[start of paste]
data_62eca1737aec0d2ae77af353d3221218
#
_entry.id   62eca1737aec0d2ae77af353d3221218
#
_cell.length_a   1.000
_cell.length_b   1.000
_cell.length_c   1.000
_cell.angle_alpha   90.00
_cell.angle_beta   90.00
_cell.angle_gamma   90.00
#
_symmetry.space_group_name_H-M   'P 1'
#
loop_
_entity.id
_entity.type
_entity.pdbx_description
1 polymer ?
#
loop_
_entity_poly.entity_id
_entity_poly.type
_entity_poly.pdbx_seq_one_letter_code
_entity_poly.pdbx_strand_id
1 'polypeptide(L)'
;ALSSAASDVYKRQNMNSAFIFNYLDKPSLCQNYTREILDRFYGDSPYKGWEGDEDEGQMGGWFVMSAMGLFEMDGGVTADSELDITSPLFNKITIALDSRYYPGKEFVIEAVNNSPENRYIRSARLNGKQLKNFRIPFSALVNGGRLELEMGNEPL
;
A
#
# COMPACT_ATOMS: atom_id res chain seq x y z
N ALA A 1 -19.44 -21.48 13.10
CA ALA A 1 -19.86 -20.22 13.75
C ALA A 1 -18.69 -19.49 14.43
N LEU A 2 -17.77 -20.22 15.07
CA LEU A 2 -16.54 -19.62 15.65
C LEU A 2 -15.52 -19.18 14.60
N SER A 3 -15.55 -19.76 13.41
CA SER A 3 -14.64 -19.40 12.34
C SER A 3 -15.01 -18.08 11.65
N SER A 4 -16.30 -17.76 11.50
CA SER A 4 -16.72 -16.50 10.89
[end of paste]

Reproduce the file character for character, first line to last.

data_62eca1737aec0d2ae77af353d3221218
#
_entry.id   62eca1737aec0d2ae77af353d3221218
#
_cell.length_a   1.000
_cell.length_b   1.000
_cell.length_c   1.000
_cell.angle_alpha   90.00
_cell.angle_beta   90.00
_cell.angle_gamma   90.00
#
_symmetry.space_group_name_H-M   'P 1'
#
loop_
_entity.id
_entity.type
_entity.pdbx_description
1 polymer ?
#
loop_
_entity_poly.entity_id
_entity_poly.type
_entity_poly.pdbx_seq_one_letter_code
_entity_poly.pdbx_strand_id
1 'polypeptide(L)'
;ALSSAASDVYKRQNMNSAFIFNYLDKPSLCQNYTREILDRFYGDSPYKGWEGDEDEGQMGGWFVMSAMGLFEMDGGVTADSELDITSPLFNKITIALDSRYYPGKEFVIEAVNNSPENRYIRSARLNGKQLKNFRIPFSALVNGGRLELEMGNEPL
;
A
#
# COMPACT_ATOMS: atom_id res chain seq x y z
N ALA A 1 -19.44 -21.48 13.10
CA ALA A 1 -19.86 -20.22 13.75
C ALA A 1 -18.69 -19.49 14.43
N LEU A 2 -17.77 -20.22 15.07
CA LEU A 2 -16.54 -19.62 15.65
C LEU A 2 -15.52 -19.18 14.60
N SER A 3 -15.55 -19.76 13.41
CA SER A 3 -14.64 -19.40 12.34
C SER A 3 -15.01 -18.08 11.65
N SER A 4 -16.30 -17.76 11.50
CA SER A 4 -16.72 -16.50 10.89